So you’ve had a lazy Sunday at home. Saturday you spent running around getting groceries for the week, doing laundry, cleaning up cat hair, and this morning you’re spent laying late in bed on a Sunday. However, by 4 pm you’re feeling antsy. You’re tired of reading your book. You’re sick of hearing your neighbours. Either you have no outdoor space, or yours is looking cramped and claimed by squirrels or raccoons. It’s 6 pm and sending TikToks or memes back and forth with your friend isn’t entirely giving you the excitement you need anymore. That’s where Toronto Outdoor Picture Show comes in.
Started in 2011 as Emily Reid’s dream with, “A lot of blood, sweat and tears, perseverance more than anything, […] I started a small series of two nights at Christie Pits Park in 2011, just learning along the way and asking a lot of questions, and crowdfunding. We had a crowdfunding campaign, asking friends to be my collaborators, and neighbours to be the funders. And there was such a strong community response that it was quickly obvious that it was here to stay.” Christie Pits Film Festival grew and grew until it needed to be repotted, or a whole new garden.
In 2015 Toronto Outdoor Picture Show became an incorporated non-profit, “And Christie Pits was still the core of it. It’s still the signature project. I can’t let go of that name. But gradually we grew into Corktown Common, and then eventually at Fort York in 2018 and other parks in the inner suburbs. We were planning for a 10th anniversary season in 2020. And that didn’t happen. Luckily, we had this great relationship with Fort York. That site is very unique where we could do what we needed to do for the pandemic. We ticketed in advance, we had to manage capacity, we had to have spacing, we had to have all these things that you couldn’t have in public parks, neither possible nor allowable.” And in 2020, Toronto Outdoor Picture Show became a charity, its mission has always been charitable, so it just seemed fitting.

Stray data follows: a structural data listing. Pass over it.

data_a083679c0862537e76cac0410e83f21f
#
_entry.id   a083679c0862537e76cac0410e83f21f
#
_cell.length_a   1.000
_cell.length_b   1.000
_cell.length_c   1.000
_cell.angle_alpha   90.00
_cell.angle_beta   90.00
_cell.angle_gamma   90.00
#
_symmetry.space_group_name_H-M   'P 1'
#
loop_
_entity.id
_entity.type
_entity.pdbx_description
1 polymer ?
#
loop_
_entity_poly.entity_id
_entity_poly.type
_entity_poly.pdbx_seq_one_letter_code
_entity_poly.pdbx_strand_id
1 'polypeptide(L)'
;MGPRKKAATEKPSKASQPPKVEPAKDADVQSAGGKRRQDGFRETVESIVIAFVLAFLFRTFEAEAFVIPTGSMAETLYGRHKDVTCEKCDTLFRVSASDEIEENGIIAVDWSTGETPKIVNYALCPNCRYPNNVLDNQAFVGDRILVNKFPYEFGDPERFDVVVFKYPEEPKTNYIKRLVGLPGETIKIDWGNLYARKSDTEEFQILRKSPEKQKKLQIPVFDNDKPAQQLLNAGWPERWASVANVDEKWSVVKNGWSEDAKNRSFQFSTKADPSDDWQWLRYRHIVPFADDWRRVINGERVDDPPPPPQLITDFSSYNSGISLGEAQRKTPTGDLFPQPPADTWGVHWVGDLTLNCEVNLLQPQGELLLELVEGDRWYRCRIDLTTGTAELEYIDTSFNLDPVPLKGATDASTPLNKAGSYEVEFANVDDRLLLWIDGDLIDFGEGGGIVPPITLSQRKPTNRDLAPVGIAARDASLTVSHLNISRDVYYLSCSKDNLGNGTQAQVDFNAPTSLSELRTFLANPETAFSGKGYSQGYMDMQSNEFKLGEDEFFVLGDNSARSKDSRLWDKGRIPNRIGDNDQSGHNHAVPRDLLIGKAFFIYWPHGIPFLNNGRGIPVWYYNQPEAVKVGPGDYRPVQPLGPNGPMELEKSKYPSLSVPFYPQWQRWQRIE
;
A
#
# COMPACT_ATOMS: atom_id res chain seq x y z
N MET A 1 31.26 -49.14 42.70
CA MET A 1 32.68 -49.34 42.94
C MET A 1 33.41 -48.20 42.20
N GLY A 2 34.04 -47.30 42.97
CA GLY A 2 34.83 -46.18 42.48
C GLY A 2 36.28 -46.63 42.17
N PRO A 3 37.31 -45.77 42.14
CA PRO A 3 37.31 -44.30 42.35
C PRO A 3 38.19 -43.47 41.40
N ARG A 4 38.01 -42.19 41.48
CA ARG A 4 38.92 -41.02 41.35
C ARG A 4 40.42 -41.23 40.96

You can help out and donate here.
Sundays through July and August go to Christie Pits. Thursdays through July go to Corktown Common; Thursdays through August go to Bell Manor Park. Instead of getting overwhelmed by choices on streamers or cable, let Toronto Outdoor Picture Show surprise you with an excellent selection of features and shorts.
Toronto Outdoor Picture Show always has a theme, this year is Curtains Up! The features and shorts scheduled for screenings Thursdays and Sundays all through the summer have themes tied to performance. “It’s our cinematic homage to the art of performance, which we all kind of lacked over the last two years. And certainly, artists lacked [the ability] to share their art with us. So, you know, [we’ll showcase] great concert docs and films about circus performers and drag artists […] and dog shows!”
In 2013 Emily Reid introduced shorts to her Christie Pits Film Festival programming and has never looked back, giving new life to shorts after long festival runs. “The short program has always been Canadian, we focus as much as we can on local filmmakers. Research takes about six months to put together. We make it look easy, but we spend a lot of time and care trying to figure out what’s out there, what fits the theme. And we don’t care about premiere status. That’s not important to us at all. […] Most festivals pair shorts together, which there’s value in that. But it ends up drawing people who [love] short films more than anything. […] And for us, there’s something about pairing shorts with features in creative ways, either on stylistic or thematic lines and [can] bring new meaning to both films. And that ends up being quite meaningful for the filmmakers as well as the audiences.”
Sunday, July 3rd kicks off their first night back at Christie Pits with the premiere of a Toronto Outdoor Picture Show funded short film Magic in Plain Sight and Emily Reid’s beloved A League of Their Own. And be sure to check out the gorgeous view framing the screen at Corktown Common.